Stanley Baldwin once said that “the difference between a man of intellect and an intellectual, was the same as the difference between a gentleman and a gent.” His remarks were quoted approvingly by Margaret Thatcher soon after she became leader of the Conservative Party. Baldwin and Thatcher’s words seem to sum up an important aspect of British history. Intellectuals are vulgar, fake, left-wing and, most important, un-English.
Those convinced that there are no English intellectuals point to philosophy. All French people study this discipline at school, and some of France’s most prominent thinkers (including those, such as the sociologist Pierre Bourdieu, who later attain fame for their work in other areas) study it up to the postgraduate level. Philosophy in France is taken to mean a concern with the big questions and with the ways in which previous writers have addressed them. Academic philosophers in England, by contrast, spend much of their time explaining the large number of broad questions to which philosophy cannot furnish answers. They are often concerned with narrow questions of language–it has been said that the whole of existentialism rested on a failure to define the verb “to be.” French 18-year-olds write essays that are full of words such as “immanence”; English philosophy dons write books with titles such as How to Do Things With Words.
At second glance, things are, as ever, more complicated. The fact that many English people dislike the word “intellectual” does not mean that they dislike the thing–Margaret Thatcher did not like the words “bourgeois” or “privatization” either. Besides, there have obviously been English intellectuals, and some of them are drawn from the very circles–Conservative and upper-class–that are normally assumed to be most immune to the sins of “intellectualism.” The Third Marquis of Salisbury (who was prime minister for thirteen years) was an intellectual by any definition: He wrote articles for the Quarterly Review, and the leading journal of the British intellectual right during the 1980s was named the Salisbury Review in his honor. Salisbury’s nephew Balfour wrote “A Defence of Philosophic Doubt” in his spare time while being a Conservative minister. Baldwin himself played the bluff English squire but spent much of his time in Aix-les-Bains; he claimed to be uninterested in general ideas but published his essays in a book with the sweeping title of On England and Other Addresses. He was much influenced by his cousin Rudyard Kipling, who was described by Julien Benda as the archetypal English nationalist clerc. The novels of Anthony Powell and the cartoons of Osbert Lancaster often revolve around the curiously blurred frontiers between Belgravia and Bohemia–a frontier inhabited by men with clipped accents and regimental ties who turn out to be interested in the novels of Virginia Woolf or the philosophy of Søren Kierkegaard.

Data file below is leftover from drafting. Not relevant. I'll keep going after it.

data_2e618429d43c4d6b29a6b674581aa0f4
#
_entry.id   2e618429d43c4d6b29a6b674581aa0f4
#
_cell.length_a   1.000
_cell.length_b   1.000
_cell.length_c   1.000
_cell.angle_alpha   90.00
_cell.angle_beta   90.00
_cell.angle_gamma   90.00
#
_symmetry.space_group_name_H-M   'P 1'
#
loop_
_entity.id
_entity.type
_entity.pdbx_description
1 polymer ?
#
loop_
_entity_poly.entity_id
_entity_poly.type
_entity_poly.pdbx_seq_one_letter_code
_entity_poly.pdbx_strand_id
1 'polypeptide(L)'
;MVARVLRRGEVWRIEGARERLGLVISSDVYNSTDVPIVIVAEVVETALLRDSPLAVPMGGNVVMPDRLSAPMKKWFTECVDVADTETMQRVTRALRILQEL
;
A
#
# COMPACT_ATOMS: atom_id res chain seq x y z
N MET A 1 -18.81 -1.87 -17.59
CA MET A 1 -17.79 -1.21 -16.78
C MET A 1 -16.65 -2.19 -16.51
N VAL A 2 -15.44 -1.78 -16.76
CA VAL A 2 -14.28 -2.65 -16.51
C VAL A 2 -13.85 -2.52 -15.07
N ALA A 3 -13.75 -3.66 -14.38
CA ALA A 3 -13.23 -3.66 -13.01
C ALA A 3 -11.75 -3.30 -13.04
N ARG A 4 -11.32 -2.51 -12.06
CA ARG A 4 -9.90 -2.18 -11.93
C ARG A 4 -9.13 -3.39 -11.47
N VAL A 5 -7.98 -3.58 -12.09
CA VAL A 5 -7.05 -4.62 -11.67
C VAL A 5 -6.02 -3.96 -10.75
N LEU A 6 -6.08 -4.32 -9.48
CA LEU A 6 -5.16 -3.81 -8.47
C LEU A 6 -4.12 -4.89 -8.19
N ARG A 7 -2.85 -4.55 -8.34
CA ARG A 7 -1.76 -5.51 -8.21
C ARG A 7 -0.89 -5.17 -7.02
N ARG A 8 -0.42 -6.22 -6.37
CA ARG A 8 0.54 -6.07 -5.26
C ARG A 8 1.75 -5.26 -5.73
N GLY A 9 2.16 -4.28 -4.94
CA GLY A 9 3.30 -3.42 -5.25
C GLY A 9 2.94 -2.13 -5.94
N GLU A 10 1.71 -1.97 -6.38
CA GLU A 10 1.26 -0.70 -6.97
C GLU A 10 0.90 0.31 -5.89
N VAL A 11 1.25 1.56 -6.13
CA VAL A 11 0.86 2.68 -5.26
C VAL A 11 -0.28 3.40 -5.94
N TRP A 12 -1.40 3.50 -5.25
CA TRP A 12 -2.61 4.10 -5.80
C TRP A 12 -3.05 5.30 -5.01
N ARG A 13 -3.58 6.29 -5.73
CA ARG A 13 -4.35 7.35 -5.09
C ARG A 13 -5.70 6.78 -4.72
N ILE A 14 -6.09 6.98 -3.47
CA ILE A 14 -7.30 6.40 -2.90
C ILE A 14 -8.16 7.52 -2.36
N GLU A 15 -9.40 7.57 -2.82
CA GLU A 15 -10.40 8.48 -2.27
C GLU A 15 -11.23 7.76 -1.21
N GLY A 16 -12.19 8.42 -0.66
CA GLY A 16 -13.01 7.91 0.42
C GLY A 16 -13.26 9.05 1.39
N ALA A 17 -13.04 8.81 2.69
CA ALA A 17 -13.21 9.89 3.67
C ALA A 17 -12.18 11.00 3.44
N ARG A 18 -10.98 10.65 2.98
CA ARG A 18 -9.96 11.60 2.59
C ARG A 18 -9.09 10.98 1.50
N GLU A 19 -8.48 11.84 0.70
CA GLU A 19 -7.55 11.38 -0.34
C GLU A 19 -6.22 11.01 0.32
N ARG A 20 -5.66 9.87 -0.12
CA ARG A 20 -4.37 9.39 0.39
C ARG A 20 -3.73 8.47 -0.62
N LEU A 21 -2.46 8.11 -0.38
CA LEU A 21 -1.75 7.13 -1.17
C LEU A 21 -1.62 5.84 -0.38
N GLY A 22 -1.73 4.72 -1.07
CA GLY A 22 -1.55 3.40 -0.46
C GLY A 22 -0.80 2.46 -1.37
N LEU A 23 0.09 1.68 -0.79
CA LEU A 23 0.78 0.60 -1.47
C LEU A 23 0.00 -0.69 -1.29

Stefan Collini encapsulates some of the paradoxes that dominate discussion of English intellectuals. In spite of his exotic name (it is interesting to speculate on how his work would be received if he were called “Steve Collins”), Collini is an English professor of English literature at an English university. He is also well versed in Continental academic life, particularly that of France. By his own definition (of which more below), he is an intellectual, but he also has a skepticism and a distrust of grand theory that some might see as quintessentially English. Perhaps for this reason, he has mainly communicated his ideas, so far, in essays and extended book reviews. This book seeks to bring his arguments together.